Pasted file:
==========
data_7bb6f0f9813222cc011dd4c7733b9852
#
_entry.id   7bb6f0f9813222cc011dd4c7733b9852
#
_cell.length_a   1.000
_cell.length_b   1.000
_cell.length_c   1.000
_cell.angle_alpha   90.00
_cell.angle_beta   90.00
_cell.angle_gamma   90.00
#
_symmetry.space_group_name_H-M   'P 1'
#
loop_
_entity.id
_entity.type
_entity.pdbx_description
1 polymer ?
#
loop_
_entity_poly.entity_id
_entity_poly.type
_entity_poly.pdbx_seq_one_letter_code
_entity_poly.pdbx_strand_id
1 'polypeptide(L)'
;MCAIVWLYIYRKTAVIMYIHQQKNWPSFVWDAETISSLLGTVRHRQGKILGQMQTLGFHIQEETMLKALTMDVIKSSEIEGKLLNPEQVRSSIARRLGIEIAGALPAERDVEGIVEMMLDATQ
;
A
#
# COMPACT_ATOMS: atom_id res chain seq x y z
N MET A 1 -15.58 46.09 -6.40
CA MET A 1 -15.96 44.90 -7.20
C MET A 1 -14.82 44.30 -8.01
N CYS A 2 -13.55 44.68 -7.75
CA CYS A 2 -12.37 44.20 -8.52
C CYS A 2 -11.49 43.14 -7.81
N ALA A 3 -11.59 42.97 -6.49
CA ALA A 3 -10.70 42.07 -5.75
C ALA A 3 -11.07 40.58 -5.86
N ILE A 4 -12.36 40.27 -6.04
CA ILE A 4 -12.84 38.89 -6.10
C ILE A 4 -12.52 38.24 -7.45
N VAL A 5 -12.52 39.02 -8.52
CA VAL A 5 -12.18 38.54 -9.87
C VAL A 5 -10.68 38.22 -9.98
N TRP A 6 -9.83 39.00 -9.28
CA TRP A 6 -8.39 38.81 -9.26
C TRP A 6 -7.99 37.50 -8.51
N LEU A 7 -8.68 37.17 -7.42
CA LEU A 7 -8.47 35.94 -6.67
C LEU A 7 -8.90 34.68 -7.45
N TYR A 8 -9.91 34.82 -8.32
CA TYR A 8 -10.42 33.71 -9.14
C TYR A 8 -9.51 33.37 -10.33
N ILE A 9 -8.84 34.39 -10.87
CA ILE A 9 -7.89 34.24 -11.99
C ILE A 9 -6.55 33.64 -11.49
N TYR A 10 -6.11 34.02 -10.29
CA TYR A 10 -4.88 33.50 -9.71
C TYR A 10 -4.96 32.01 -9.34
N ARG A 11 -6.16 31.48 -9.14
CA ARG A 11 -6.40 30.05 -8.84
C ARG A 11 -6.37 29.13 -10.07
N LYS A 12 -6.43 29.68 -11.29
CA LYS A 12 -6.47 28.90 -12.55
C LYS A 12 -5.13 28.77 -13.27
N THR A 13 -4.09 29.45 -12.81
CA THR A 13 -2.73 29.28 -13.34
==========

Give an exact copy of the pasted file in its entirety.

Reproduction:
data_7bb6f0f9813222cc011dd4c7733b9852
#
_entry.id   7bb6f0f9813222cc011dd4c7733b9852
#
_cell.length_a   1.000
_cell.length_b   1.000
_cell.length_c   1.000
_cell.angle_alpha   90.00
_cell.angle_beta   90.00
_cell.angle_gamma   90.00
#
_symmetry.space_group_name_H-M   'P 1'
#
loop_
_entity.id
_entity.type
_entity.pdbx_description
1 polymer ?
#
loop_
_entity_poly.entity_id
_entity_poly.type
_entity_poly.pdbx_seq_one_letter_code
_entity_poly.pdbx_strand_id
1 'polypeptide(L)'
;MCAIVWLYIYRKTAVIMYIHQQKNWPSFVWDAETISSLLGTVRHRQGKILGQMQTLGFHIQEETMLKALTMDVIKSSEIEGKLLNPEQVRSSIARRLGIEIAGALPAERDVEGIVEMMLDATQ
;
A
#
# COMPACT_ATOMS: atom_id res chain seq x y z
N MET A 1 -15.58 46.09 -6.40
CA MET A 1 -15.96 44.90 -7.20
C MET A 1 -14.82 44.30 -8.01
N CYS A 2 -13.55 44.68 -7.75
CA CYS A 2 -12.37 44.20 -8.52
C CYS A 2 -11.49 43.14 -7.81
N ALA A 3 -11.59 42.97 -6.49
CA ALA A 3 -10.70 42.07 -5.75
C ALA A 3 -11.07 40.58 -5.86
N ILE A 4 -12.36 40.27 -6.04
CA ILE A 4 -12.84 38.89 -6.10
C ILE A 4 -12.52 38.24 -7.45
N VAL A 5 -12.52 39.02 -8.52
CA VAL A 5 -12.18 38.54 -9.87
C VAL A 5 -10.68 38.22 -9.98
N TRP A 6 -9.83 39.00 -9.28
CA TRP A 6 -8.39 38.81 -9.26
C TRP A 6 -7.99 37.50 -8.51
N LEU A 7 -8.68 37.17 -7.42
CA LEU A 7 -8.47 35.94 -6.67
C LEU A 7 -8.90 34.68 -7.45
N TYR A 8 -9.91 34.82 -8.32
CA TYR A 8 -10.42 33.71 -9.14
C TYR A 8 -9.51 33.37 -10.33
N ILE A 9 -8.84 34.39 -10.87
CA ILE A 9 -7.89 34.24 -11.99
C ILE A 9 -6.55 33.64 -11.49
N TYR A 10 -6.11 34.02 -10.29
CA TYR A 10 -4.88 33.50 -9.71
C TYR A 10 -4.96 32.01 -9.34
N ARG A 11 -6.16 31.48 -9.14
CA ARG A 11 -6.40 30.05 -8.84
C ARG A 11 -6.37 29.13 -10.07
N LYS A 12 -6.43 29.68 -11.29
CA LYS A 12 -6.47 28.90 -12.55
C LYS A 12 -5.13 28.77 -13.27
N THR A 13 -4.09 29.45 -12.81
CA THR A 13 -2.73 29.28 -13.34